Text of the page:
Cristina Lunga, a woman of Mozambican origin previously labelled an “alien”, waits patiently in a slow-moving queue at Kondo Primary School mobile voter registration centre in Chipinge.
REPORT BY VENERANDA LANGA
Picture compilation by Tinotenda Samukange
It is taking about 30 minutes to serve one person, and for the so-called aliens, the wait is even longer as there are a lot of questions being asked to prove that the applicant is not a refugee.
Observations by legislators from the Parliamentary Portfolio Committee on Defence and Home Affairs and their sponsors the Southern African Parliamentary Support Trust, as well as journalists during countrywide visits to voter registration centres were that staff from the Registrar-General’s Office preferred to talk about refugees and not aliens, while no figures were disclosed of aliens who had their citizenship regularised.
This was despite that the figures of other new voter registrants were easily made available.
“I have been queuing since yesterday hoping that by the end of the mobile voter registration exercise tomorrow my status would have changed to a Zimbabwean citizen,” Lunga said.
“I was born 37 years ago of Mozambican parents and all along I have been considered an alien and could not take part in voting during elections.”
Long queues were observed at the voter registration centres and in some cases, aspiring candidates took advantage of the crowd to buy food for the “hungry people” or to give money handouts as little as one dollar.
Zimbabwe Electoral Commission officers could be seen at registration centres and they told the committee that they were conducting their voter education activities.
Chairperson of the committee and Glen View South MP Paul Madzore said although there was an improvement in figures of people registered as new voters, there was still grave concern that a large number of new voters would be disenfranchised.
“The truth is we are going to see a very big number of people unable to register — not because they do not qualify, but due to the two to four days allocated for voter registration and the clustering system. There was an oversight on the issue of aliens in that there were supposed to be adverts detailing which documents they should bring and when registration would take place. We see aliens trickling in in small numbers and as if it was not enough, there is so much emphasis on refugees while people called aliens who have stayed, invested and worked in Zimbabwe for many years are finding it difficult to regularise their citizenship,” Madzore said.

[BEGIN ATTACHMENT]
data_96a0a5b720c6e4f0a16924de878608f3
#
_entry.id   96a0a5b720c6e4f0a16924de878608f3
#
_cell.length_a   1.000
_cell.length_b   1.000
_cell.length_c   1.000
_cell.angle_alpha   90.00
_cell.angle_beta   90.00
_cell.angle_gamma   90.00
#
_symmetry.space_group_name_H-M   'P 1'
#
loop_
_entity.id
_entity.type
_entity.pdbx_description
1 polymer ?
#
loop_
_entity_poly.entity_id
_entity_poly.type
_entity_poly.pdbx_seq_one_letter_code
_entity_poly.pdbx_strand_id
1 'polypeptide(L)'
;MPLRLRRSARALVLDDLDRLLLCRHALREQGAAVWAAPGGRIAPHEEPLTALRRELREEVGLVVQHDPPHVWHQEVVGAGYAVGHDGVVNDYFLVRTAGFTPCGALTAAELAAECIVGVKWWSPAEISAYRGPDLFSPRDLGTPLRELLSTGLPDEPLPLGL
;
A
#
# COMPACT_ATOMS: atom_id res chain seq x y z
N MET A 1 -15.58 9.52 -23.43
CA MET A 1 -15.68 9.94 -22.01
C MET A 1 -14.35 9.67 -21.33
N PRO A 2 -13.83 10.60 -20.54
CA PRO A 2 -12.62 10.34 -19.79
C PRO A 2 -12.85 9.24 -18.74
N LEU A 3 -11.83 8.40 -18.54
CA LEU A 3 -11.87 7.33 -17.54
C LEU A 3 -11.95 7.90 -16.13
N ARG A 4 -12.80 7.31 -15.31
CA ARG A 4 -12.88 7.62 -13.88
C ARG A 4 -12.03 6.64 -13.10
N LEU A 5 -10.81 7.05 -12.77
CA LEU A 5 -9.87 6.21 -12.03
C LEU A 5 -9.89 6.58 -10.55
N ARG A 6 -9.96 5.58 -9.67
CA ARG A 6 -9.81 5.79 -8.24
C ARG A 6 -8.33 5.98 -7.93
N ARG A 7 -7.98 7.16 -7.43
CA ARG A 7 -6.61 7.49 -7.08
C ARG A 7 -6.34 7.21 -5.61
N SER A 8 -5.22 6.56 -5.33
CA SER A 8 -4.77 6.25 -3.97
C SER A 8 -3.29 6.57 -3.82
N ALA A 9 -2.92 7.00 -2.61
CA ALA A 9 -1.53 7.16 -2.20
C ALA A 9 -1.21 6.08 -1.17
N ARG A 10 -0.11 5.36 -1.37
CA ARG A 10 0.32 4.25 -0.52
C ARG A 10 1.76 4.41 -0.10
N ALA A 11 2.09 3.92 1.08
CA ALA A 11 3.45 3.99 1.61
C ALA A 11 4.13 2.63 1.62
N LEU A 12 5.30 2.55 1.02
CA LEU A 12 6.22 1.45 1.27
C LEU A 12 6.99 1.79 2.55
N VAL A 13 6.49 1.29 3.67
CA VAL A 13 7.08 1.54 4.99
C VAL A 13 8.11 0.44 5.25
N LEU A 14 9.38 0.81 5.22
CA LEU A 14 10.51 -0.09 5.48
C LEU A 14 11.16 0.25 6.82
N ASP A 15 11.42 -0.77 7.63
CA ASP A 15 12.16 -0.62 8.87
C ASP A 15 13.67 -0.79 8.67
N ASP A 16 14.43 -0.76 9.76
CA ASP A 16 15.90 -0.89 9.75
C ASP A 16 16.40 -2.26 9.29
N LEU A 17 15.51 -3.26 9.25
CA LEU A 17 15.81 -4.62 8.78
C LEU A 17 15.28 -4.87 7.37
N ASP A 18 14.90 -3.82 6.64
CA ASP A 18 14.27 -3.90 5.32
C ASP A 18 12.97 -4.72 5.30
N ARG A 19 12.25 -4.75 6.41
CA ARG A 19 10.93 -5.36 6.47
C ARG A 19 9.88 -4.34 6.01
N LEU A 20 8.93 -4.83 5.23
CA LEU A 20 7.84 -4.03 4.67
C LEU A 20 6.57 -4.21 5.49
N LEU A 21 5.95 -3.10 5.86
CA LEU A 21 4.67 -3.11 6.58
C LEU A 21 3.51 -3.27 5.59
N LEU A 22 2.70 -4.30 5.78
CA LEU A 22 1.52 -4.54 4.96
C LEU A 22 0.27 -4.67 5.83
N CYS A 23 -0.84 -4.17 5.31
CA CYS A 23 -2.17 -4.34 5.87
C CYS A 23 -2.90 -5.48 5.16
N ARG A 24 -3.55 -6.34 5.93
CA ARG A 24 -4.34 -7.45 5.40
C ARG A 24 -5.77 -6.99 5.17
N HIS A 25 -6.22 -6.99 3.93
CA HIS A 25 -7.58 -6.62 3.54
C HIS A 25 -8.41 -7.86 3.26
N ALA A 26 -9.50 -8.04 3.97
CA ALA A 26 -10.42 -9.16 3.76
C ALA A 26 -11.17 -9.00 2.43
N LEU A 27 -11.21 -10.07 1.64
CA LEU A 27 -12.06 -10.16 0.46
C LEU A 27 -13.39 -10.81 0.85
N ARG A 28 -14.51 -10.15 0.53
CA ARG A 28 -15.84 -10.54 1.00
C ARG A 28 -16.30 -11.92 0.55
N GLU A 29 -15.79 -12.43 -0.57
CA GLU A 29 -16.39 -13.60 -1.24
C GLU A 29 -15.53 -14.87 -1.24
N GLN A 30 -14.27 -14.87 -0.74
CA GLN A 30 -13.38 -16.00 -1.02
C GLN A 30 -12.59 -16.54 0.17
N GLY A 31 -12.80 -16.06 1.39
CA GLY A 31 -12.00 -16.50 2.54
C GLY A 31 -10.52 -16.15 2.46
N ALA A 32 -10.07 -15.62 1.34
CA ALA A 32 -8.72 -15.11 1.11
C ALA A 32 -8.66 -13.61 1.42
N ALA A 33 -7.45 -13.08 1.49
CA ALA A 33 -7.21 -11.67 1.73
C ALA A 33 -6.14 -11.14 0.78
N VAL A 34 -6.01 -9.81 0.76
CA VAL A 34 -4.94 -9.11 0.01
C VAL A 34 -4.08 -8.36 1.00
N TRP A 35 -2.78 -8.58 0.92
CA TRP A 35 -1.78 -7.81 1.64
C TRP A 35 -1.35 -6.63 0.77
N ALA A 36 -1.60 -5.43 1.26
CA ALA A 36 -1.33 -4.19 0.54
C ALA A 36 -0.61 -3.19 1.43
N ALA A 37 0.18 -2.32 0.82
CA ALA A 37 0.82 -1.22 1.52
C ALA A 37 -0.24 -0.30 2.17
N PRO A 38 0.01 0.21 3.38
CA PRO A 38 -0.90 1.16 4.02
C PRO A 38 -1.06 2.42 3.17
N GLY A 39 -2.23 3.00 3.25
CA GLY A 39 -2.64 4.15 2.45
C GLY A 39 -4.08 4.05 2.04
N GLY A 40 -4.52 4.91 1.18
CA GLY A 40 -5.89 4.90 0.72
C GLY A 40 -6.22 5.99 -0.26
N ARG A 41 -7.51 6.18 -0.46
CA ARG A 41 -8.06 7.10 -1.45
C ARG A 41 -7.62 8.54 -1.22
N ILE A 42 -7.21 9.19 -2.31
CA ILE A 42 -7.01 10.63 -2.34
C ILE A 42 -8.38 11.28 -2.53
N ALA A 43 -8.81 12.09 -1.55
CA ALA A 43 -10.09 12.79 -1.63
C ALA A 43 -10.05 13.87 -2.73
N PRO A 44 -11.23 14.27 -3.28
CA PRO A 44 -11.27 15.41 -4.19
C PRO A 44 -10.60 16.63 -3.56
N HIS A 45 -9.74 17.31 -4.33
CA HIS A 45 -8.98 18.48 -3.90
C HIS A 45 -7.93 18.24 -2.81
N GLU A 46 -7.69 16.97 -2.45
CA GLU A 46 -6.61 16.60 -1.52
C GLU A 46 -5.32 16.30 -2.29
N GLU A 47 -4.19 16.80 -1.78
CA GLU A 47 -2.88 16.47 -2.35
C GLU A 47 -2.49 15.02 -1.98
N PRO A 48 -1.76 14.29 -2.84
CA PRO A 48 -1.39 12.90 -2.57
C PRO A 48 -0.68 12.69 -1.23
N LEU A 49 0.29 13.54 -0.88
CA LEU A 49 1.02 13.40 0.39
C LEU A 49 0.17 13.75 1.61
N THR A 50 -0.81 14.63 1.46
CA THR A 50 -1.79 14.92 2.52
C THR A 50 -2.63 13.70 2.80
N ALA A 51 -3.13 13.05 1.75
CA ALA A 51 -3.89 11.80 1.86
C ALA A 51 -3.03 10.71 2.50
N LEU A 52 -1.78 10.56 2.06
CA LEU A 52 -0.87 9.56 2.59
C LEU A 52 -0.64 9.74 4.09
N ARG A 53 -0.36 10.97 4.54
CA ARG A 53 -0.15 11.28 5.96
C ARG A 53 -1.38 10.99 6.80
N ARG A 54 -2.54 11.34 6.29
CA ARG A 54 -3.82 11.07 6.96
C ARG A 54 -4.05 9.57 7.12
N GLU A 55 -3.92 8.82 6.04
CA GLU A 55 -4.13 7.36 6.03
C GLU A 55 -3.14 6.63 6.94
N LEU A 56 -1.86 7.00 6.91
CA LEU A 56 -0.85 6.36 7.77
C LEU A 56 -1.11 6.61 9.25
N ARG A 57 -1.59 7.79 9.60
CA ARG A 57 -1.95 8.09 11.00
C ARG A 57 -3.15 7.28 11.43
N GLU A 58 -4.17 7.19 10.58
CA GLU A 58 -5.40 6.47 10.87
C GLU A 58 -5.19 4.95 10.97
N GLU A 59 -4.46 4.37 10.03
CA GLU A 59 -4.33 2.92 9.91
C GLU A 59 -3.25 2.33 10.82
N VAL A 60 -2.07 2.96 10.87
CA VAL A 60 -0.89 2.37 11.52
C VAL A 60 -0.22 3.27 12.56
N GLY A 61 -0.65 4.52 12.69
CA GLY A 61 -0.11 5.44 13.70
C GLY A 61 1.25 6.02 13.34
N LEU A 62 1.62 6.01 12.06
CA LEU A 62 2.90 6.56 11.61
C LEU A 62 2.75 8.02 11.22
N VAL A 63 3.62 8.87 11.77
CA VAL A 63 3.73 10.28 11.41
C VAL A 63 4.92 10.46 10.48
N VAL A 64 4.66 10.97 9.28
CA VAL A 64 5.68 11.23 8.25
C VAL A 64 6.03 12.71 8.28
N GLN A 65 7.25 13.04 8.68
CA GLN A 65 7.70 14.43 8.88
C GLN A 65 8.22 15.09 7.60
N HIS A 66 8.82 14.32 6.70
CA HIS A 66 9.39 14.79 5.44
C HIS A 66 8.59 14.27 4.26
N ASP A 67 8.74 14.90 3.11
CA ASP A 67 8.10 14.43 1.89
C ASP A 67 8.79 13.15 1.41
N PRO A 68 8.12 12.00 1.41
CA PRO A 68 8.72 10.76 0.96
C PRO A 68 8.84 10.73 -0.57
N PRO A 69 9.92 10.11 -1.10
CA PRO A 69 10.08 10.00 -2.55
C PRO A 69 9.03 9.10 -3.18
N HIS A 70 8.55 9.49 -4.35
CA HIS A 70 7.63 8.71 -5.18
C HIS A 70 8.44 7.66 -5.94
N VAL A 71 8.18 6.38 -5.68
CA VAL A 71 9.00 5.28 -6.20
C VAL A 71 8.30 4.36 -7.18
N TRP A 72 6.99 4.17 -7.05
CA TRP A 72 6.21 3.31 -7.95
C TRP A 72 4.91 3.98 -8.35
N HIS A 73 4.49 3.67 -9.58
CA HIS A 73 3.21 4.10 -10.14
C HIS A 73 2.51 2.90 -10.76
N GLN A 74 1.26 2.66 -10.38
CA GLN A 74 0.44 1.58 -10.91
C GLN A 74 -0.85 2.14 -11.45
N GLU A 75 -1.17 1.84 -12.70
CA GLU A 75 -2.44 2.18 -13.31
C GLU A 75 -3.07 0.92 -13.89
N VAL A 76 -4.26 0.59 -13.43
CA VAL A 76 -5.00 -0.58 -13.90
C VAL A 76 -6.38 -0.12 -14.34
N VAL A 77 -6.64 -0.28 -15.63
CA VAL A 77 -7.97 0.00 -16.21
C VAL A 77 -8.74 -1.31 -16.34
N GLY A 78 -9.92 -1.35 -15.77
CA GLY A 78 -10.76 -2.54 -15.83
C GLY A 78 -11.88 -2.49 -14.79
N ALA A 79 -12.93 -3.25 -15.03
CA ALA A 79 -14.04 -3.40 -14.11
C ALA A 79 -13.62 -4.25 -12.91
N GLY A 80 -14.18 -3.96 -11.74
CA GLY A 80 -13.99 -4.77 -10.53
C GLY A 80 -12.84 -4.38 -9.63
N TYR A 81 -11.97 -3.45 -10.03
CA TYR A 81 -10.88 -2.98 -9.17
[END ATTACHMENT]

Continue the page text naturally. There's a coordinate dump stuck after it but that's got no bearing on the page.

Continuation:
Musikavanhu MP Prosper Mutseyami felt the clustering system that was being used to register voters was itself tantamount to rigging.
“Clustering of urban wards is a rigging system on its own. People will have to travel long distances to get registered paying as much as $15 transport costs, and it means a lot of people in urban and rural wards will not be registered by the end of the voter registration exercise,” Mutseyami said.
Chipinge West MP Sibonile Nyamudeza bemoaned the lengthy period taken to get people’s fingerprints sent to Harare for checking.
“It takes three months to get fingerprints from Chipinge processed in Harare. In other towns it takes a week and these delays will be costly for many aspiring voters,” Nyamudeza said.
A low voter registration turnout was observed in Bulawayo, with Silobela legislator Anadi Sululu blaming it on poor publicity.
Figures given out by Bulawayo Provincial Registrar Jane Peters were that by Wednesday last week about 6 000 people were recorded as new voter registrants, with more than 5 000 having inspected the roll.
“The publicity about voter registration has been very poor and many people in Bulawayo are saying they did not know where to go to register. Although the different provinces we have visited are saying they will register everyone, I do not think the staff at the
Registrar-General’s office will be able to do so, especially with the challenges of generators and cameras at some rural wards,” Sululu said.
While Zanu PF legislators, Fungai Chaderopa (Sanyati) and Mazowe North MP Cairo Mhandu felt everything was on board
and people were registering in large numbers, Mbare MP Piniel Denga said he had observed some of the staff from the RG’s office was not properly trained for the exercise.
“They have challenges in that they cannot even identify whether a person is an alien or refugee. There also seems to be a go-slow on the part of the staff doing registrations because they are taking long to serve only one person,” Denga said.
Figures released by different provinces by last week were that 19 883 new voter registrations were recorded in Manicaland Province, 18 060 in Mashonaland Central Province, more than 18 000 new voter registrants in Masvingo Province, but Matabeleland South Provincial Registrar Jabulani Mbambo refused to give any statistics, saying Registrar-General Tobaiwa Mudede had given an instruction that the figures should not be releasedto MPs.